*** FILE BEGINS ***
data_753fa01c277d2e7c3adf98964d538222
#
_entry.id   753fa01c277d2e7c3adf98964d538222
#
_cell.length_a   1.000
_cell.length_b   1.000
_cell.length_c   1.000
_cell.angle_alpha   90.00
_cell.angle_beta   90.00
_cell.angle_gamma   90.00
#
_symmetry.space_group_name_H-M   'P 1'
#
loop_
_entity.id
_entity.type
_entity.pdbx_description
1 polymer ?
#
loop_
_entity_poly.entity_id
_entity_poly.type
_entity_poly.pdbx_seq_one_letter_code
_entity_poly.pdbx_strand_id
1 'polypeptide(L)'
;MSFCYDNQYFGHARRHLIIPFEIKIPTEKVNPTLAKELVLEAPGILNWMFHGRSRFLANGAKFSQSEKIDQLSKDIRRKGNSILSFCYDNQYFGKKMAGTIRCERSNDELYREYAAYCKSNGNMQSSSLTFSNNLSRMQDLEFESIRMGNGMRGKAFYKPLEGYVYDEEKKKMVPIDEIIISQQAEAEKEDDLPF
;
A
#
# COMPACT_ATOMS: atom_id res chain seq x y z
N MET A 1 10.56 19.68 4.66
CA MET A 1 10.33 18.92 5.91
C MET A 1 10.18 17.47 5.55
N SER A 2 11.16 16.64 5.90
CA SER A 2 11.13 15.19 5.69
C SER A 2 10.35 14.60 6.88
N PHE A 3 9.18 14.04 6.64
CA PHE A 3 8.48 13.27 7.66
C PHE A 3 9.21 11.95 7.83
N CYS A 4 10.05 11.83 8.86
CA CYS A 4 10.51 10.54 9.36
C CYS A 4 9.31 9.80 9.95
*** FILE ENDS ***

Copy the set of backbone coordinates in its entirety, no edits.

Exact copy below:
data_753fa01c277d2e7c3adf98964d538222
#
_entry.id   753fa01c277d2e7c3adf98964d538222
#
_cell.length_a   1.000
_cell.length_b   1.000
_cell.length_c   1.000
_cell.angle_alpha   90.00
_cell.angle_beta   90.00
_cell.angle_gamma   90.00
#
_symmetry.space_group_name_H-M   'P 1'
#
loop_
_entity.id
_entity.type
_entity.pdbx_description
1 polymer ?
#
loop_
_entity_poly.entity_id
_entity_poly.type
_entity_poly.pdbx_seq_one_letter_code
_entity_poly.pdbx_strand_id
1 'polypeptide(L)'
;MSFCYDNQYFGHARRHLIIPFEIKIPTEKVNPTLAKELVLEAPGILNWMFHGRSRFLANGAKFSQSEKIDQLSKDIRRKGNSILSFCYDNQYFGKKMAGTIRCERSNDELYREYAAYCKSNGNMQSSSLTFSNNLSRMQDLEFESIRMGNGMRGKAFYKPLEGYVYDEEKKKMVPIDEIIISQQAEAEKEDDLPF
;
A
#
# COMPACT_ATOMS: atom_id res chain seq x y z
N MET A 1 10.56 19.68 4.66
CA MET A 1 10.33 18.92 5.91
C MET A 1 10.18 17.47 5.55
N SER A 2 11.16 16.64 5.90
CA SER A 2 11.13 15.19 5.69
C SER A 2 10.35 14.60 6.88
N PHE A 3 9.18 14.04 6.64
CA PHE A 3 8.48 13.27 7.66
C PHE A 3 9.21 11.95 7.83
N CYS A 4 10.05 11.83 8.86
CA CYS A 4 10.51 10.54 9.36
C CYS A 4 9.31 9.80 9.95